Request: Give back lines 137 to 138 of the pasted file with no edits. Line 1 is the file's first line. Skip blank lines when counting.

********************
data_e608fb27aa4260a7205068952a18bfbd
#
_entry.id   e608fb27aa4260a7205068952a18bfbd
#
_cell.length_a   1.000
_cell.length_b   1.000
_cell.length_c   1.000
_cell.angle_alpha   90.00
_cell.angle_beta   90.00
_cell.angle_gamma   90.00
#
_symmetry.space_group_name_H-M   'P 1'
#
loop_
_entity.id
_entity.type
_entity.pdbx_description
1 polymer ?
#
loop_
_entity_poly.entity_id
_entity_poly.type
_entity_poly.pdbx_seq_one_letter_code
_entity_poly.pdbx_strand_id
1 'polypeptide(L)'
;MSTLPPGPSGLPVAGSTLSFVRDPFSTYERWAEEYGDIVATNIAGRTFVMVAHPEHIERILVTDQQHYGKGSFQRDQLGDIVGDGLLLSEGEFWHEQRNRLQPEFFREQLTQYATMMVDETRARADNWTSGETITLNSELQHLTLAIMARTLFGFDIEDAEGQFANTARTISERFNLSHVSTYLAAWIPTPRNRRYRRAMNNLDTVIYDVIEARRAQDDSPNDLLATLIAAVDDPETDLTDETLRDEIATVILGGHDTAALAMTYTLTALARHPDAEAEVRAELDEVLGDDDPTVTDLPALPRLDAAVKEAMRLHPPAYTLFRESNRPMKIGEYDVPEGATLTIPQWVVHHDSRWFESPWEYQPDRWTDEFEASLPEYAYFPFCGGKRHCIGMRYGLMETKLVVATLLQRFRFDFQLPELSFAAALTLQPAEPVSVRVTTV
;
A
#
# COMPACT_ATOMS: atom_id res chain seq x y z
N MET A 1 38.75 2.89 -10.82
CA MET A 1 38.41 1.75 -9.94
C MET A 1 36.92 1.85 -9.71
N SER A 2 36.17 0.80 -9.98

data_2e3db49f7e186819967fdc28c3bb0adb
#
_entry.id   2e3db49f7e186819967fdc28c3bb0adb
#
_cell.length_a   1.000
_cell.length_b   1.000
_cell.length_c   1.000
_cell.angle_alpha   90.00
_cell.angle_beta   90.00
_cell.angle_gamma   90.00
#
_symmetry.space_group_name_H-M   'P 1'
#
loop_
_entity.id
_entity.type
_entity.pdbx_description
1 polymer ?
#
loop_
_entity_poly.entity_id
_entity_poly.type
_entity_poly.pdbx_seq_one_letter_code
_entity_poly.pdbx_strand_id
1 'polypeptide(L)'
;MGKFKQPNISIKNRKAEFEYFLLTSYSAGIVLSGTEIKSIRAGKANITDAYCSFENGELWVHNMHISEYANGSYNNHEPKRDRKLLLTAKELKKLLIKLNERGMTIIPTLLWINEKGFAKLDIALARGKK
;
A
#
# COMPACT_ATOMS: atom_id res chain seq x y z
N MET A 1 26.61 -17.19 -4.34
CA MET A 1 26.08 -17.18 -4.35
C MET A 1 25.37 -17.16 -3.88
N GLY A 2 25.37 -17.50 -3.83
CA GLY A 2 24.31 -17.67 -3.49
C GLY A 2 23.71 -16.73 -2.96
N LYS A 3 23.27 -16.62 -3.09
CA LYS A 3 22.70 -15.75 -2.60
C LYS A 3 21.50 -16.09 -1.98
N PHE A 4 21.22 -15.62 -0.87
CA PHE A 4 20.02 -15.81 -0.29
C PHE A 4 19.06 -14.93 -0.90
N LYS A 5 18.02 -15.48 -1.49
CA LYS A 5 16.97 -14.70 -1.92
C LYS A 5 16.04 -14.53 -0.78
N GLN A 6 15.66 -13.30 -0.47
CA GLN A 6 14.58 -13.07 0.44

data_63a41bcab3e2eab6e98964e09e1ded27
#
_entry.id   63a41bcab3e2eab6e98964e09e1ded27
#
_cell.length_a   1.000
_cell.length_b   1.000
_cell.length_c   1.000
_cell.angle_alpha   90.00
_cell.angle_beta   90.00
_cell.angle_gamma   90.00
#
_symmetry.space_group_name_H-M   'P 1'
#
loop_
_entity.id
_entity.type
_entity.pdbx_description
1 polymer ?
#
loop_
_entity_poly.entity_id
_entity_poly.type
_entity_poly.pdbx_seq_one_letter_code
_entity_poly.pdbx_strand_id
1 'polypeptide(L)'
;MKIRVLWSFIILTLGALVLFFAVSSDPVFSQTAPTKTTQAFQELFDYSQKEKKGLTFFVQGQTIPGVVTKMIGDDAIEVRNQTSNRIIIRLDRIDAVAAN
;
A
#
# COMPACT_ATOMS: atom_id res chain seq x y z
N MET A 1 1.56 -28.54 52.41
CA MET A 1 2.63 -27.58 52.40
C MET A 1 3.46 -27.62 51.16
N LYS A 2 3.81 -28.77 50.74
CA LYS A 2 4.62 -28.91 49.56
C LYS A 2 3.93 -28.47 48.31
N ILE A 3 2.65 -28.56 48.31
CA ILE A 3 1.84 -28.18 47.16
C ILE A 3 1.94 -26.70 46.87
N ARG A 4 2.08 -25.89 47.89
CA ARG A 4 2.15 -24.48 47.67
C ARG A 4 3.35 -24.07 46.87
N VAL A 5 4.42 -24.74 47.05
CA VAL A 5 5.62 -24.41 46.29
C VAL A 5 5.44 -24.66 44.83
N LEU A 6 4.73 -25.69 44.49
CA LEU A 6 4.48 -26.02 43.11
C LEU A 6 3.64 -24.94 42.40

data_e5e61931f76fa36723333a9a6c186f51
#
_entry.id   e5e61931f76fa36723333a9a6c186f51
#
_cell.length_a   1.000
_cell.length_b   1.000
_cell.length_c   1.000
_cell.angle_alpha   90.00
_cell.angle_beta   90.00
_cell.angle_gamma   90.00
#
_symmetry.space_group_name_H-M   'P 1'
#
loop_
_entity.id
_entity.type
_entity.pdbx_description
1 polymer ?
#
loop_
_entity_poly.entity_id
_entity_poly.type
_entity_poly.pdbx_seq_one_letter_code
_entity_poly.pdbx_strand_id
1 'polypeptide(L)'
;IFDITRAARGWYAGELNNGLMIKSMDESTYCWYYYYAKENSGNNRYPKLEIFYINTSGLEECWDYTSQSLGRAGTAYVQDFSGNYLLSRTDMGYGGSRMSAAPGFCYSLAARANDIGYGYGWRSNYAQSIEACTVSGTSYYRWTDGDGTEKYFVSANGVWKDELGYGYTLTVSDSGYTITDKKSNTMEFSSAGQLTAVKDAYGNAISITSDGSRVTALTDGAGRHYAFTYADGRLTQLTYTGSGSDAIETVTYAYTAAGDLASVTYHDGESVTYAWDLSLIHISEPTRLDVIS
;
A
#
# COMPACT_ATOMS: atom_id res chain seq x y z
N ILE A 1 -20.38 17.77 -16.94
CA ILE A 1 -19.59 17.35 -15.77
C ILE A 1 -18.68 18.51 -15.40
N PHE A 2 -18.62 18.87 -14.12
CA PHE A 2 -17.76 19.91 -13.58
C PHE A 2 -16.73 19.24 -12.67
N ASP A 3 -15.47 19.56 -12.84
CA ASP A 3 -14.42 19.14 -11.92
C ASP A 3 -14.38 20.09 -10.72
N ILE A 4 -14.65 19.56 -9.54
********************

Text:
_cell.angle_alpha   90.00
_cell.angle_beta   90.00